Michigan teen incarcerated for not doing online schoolwork during COVID-19 pandemic, report says

A 15-year-old girl from Metro Detroit was sent to juvenile detention at the end of the school year for not completing her online school assignments during the COVID-19 pandemic.

ProPublica reported Tuesday that the 15-year-old from Beverly Hills attends Groves High School in Birmingham and had her probation revoked by a judge in May after repeated violations of her probation.

ProPublica identifies the minor as Grace (her middle name) and says she has a learning disability and struggled when Groves switched to remote learning. She previously was put on probation on charges of domestic violence and theft, with conditions that included she attend school and complete her homework. That was in April, by which time all schools were closed due to COVID-19 and remote learning was in place.

The court hearing was held on April 24 and, a few days later, Grace, who has ADHD and receives support services, contacted her caseworker, Rachel Giroux, and she felt overwhelmed and had overslept while feeling anxious about the probation requirements ProPublica reported. Her mom also said she was anxious and both were working on a schedule to get Grace on task.

“Worker told mother that child is not going to be perfect and that teenagers aren’t always easy to work with but you have to give them the opportunity to change,” according to case progress notes that ProPublica obtained. “Child needs time to adjust to this new normal of being on probation and doing work from home.”

Five days later, Giroux learned Grace had fallen back to sleep after her morning check-in and filed a violation of probation against her. Grace said she was trying to do what she was asked to do and had checked in, followed every law, and complied with the other requirements of her probation. 

Giroux moved forward with the violation of probation before contacting her teacher to see how Grace was progressing. Three days after filing the violation, ProPublica reports she asked the teacher: "Is there a certain percentage of a class she is supposed to be completing a day/week?”

According to ProPublica, her teacher, Katherine Tarpeh, told Giroux that Grace was "not out of alignment with most of my other students.” She added that Grace was "trying to get to the other side of a steep learning curve mountain and we have a plan for her to get there.”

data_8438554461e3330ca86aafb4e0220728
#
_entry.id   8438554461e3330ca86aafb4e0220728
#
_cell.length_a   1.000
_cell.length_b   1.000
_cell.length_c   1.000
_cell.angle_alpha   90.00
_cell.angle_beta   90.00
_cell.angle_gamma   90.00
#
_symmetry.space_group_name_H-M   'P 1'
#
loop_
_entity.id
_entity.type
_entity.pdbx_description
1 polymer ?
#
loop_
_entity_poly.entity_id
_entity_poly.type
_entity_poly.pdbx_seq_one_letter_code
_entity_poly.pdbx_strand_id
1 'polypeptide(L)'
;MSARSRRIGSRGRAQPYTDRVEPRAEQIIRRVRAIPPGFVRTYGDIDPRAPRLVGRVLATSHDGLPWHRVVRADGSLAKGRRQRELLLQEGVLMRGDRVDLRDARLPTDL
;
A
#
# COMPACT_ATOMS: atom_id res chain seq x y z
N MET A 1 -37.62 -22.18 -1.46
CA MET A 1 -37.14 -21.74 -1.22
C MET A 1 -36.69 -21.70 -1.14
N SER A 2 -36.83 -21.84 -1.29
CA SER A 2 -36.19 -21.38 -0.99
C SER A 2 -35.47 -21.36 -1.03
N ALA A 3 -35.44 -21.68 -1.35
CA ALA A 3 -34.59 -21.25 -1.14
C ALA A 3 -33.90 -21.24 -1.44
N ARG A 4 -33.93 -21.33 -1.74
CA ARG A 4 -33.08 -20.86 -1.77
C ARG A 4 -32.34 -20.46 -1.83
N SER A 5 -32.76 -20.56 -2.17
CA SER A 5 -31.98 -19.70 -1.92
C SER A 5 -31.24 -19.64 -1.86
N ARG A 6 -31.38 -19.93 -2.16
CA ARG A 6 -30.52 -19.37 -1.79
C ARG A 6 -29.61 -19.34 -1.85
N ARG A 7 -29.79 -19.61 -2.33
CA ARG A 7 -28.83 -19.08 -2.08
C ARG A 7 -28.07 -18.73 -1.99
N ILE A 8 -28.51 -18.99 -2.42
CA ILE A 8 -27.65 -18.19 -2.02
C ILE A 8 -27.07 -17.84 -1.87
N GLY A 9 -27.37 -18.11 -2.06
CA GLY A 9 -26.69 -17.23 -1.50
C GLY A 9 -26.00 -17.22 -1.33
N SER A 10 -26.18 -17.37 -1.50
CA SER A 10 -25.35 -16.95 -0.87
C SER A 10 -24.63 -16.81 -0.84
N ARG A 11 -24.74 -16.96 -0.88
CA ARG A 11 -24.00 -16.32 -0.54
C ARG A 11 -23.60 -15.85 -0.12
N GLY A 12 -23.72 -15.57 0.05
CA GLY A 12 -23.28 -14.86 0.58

On May 14, when the Oakland County courthouse was hearing only 'essential emergency matters', ProPublica reports it heard Grace's case in person in the courthouse and was the only one that day.

The prosecution called Giroux who acknowledged she did not know what type of educational disabilities Grace had and did not answer a question about what accommodations she would need. Her assessment that Grace hadn’t done her schoolwork was based on a comment her mother made to her teacher, which Charisse testified she said in a moment of frustration and was untrue, ProPublica reported.

Tarpeh could have provided more information about Grace's needs and was going to testify but had to leave the hearing to teach a class.

Grace and her mom both said that the transition had been difficult but she was getting better at it. She said she just needed time to adjust - but Judge Mary Allen Brennan said that wasn't enough.

“She hasn’t fulfilled the expectation with regard to school performance,” Brennan said as she sentenced Grace. “I told her she was on thin ice and I told her that I was going to hold her to the letter, to the order, of the probation.”

She was sent to juvenile detention and led out of the room in handcuffs and was ordered held at Children's Village in Oakland County.

Grace is black in a community where the overwhelming majority of residents are white. In the past five years, 42 percent of cases referred to Oakland County court have involved black youths even though only about 15 percent of the county's youth are black, ProPublica reports.

After the story's publication, Oakland County Executive David Coulter released a statement regarding Grace's incarceration.

“I spoke with the Judge this evening. While there are many more details that she is unable to share with me and the public to protect privacy of the minor and their family, I believe a review of this case within her court or during an appellate process is required. It has been a top priority of my administration to keep the young people and employees safe at Children’s Village during the pandemic and that includes limiting residency to immediate safety risks.”

And her detainment came even as Michigan officials and others urged that young people be released from juvenile facilities during the pandemic except in the most serious cases.

The news outlet co-published the story on Tuesday with the Detroit Free Press and Bridge magazine.

Read more on this story from ProPublica here.